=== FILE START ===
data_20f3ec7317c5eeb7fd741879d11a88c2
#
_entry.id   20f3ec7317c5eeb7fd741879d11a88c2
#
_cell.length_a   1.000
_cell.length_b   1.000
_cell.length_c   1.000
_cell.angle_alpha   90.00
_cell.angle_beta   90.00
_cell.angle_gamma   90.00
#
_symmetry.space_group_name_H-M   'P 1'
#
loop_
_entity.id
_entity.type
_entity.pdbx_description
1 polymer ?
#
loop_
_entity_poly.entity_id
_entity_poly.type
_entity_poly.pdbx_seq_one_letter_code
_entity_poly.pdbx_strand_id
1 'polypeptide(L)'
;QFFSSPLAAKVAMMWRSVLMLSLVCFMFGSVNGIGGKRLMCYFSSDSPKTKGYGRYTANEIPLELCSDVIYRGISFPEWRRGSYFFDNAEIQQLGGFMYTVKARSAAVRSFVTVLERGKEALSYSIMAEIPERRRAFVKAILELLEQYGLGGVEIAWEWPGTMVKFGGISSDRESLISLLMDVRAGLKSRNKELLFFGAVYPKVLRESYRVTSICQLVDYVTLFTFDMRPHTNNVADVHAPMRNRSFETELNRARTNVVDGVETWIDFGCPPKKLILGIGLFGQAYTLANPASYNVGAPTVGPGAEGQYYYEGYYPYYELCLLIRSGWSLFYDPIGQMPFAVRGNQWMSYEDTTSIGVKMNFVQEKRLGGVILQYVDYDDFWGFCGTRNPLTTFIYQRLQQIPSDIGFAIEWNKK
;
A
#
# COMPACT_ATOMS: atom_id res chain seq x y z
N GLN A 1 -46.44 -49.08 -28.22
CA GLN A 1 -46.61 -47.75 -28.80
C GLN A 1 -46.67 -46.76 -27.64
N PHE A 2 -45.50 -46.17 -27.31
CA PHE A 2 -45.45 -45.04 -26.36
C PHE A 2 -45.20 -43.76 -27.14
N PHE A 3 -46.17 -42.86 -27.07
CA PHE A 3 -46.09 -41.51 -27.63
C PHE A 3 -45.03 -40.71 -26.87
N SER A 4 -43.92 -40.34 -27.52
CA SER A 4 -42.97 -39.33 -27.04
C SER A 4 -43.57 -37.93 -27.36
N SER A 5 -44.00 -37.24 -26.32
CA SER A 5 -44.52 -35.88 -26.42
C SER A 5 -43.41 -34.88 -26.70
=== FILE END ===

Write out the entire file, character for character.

data_20f3ec7317c5eeb7fd741879d11a88c2
#
_entry.id   20f3ec7317c5eeb7fd741879d11a88c2
#
_cell.length_a   1.000
_cell.length_b   1.000
_cell.length_c   1.000
_cell.angle_alpha   90.00
_cell.angle_beta   90.00
_cell.angle_gamma   90.00
#
_symmetry.space_group_name_H-M   'P 1'
#
loop_
_entity.id
_entity.type
_entity.pdbx_description
1 polymer ?
#
loop_
_entity_poly.entity_id
_entity_poly.type
_entity_poly.pdbx_seq_one_letter_code
_entity_poly.pdbx_strand_id
1 'polypeptide(L)'
;QFFSSPLAAKVAMMWRSVLMLSLVCFMFGSVNGIGGKRLMCYFSSDSPKTKGYGRYTANEIPLELCSDVIYRGISFPEWRRGSYFFDNAEIQQLGGFMYTVKARSAAVRSFVTVLERGKEALSYSIMAEIPERRRAFVKAILELLEQYGLGGVEIAWEWPGTMVKFGGISSDRESLISLLMDVRAGLKSRNKELLFFGAVYPKVLRESYRVTSICQLVDYVTLFTFDMRPHTNNVADVHAPMRNRSFETELNRARTNVVDGVETWIDFGCPPKKLILGIGLFGQAYTLANPASYNVGAPTVGPGAEGQYYYEGYYPYYELCLLIRSGWSLFYDPIGQMPFAVRGNQWMSYEDTTSIGVKMNFVQEKRLGGVILQYVDYDDFWGFCGTRNPLTTFIYQRLQQIPSDIGFAIEWNKK
;
A
#
# COMPACT_ATOMS: atom_id res chain seq x y z
N GLN A 1 -46.44 -49.08 -28.22
CA GLN A 1 -46.61 -47.75 -28.80
C GLN A 1 -46.67 -46.76 -27.64
N PHE A 2 -45.50 -46.17 -27.31
CA PHE A 2 -45.45 -45.04 -26.36
C PHE A 2 -45.20 -43.76 -27.14
N PHE A 3 -46.17 -42.86 -27.07
CA PHE A 3 -46.09 -41.51 -27.63
C PHE A 3 -45.03 -40.71 -26.87
N SER A 4 -43.92 -40.34 -27.52
CA SER A 4 -42.97 -39.33 -27.04
C SER A 4 -43.57 -37.93 -27.36
N SER A 5 -44.00 -37.24 -26.32
CA SER A 5 -44.52 -35.88 -26.42
C SER A 5 -43.41 -34.88 -26.70